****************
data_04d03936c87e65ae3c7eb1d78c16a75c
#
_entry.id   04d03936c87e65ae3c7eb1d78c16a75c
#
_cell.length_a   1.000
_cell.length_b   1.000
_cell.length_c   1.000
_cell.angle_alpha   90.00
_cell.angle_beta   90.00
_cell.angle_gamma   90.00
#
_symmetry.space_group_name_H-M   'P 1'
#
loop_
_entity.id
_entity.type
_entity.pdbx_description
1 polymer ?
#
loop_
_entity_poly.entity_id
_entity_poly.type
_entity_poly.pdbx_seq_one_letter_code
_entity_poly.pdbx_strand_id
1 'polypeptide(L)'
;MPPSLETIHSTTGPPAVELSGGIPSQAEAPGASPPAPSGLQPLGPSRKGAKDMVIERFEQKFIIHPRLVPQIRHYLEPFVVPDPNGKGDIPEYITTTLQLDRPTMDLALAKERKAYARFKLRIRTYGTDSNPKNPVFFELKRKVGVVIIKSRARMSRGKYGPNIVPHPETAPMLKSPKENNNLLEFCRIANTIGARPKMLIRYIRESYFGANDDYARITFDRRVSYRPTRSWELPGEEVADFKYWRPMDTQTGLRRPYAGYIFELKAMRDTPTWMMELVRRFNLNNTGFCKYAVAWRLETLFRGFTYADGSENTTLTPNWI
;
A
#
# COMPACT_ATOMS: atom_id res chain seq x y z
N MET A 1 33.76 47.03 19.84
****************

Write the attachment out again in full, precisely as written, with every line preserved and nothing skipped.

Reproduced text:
data_04d03936c87e65ae3c7eb1d78c16a75c
#
_entry.id   04d03936c87e65ae3c7eb1d78c16a75c
#
_cell.length_a   1.000
_cell.length_b   1.000
_cell.length_c   1.000
_cell.angle_alpha   90.00
_cell.angle_beta   90.00
_cell.angle_gamma   90.00
#
_symmetry.space_group_name_H-M   'P 1'
#
loop_
_entity.id
_entity.type
_entity.pdbx_description
1 polymer ?
#
loop_
_entity_poly.entity_id
_entity_poly.type
_entity_poly.pdbx_seq_one_letter_code
_entity_poly.pdbx_strand_id
1 'polypeptide(L)'
;MPPSLETIHSTTGPPAVELSGGIPSQAEAPGASPPAPSGLQPLGPSRKGAKDMVIERFEQKFIIHPRLVPQIRHYLEPFVVPDPNGKGDIPEYITTTLQLDRPTMDLALAKERKAYARFKLRIRTYGTDSNPKNPVFFELKRKVGVVIIKSRARMSRGKYGPNIVPHPETAPMLKSPKENNNLLEFCRIANTIGARPKMLIRYIRESYFGANDDYARITFDRRVSYRPTRSWELPGEEVADFKYWRPMDTQTGLRRPYAGYIFELKAMRDTPTWMMELVRRFNLNNTGFCKYAVAWRLETLFRGFTYADGSENTTLTPNWI
;
A
#
# COMPACT_ATOMS: atom_id res chain seq x y z
N MET A 1 33.76 47.03 19.84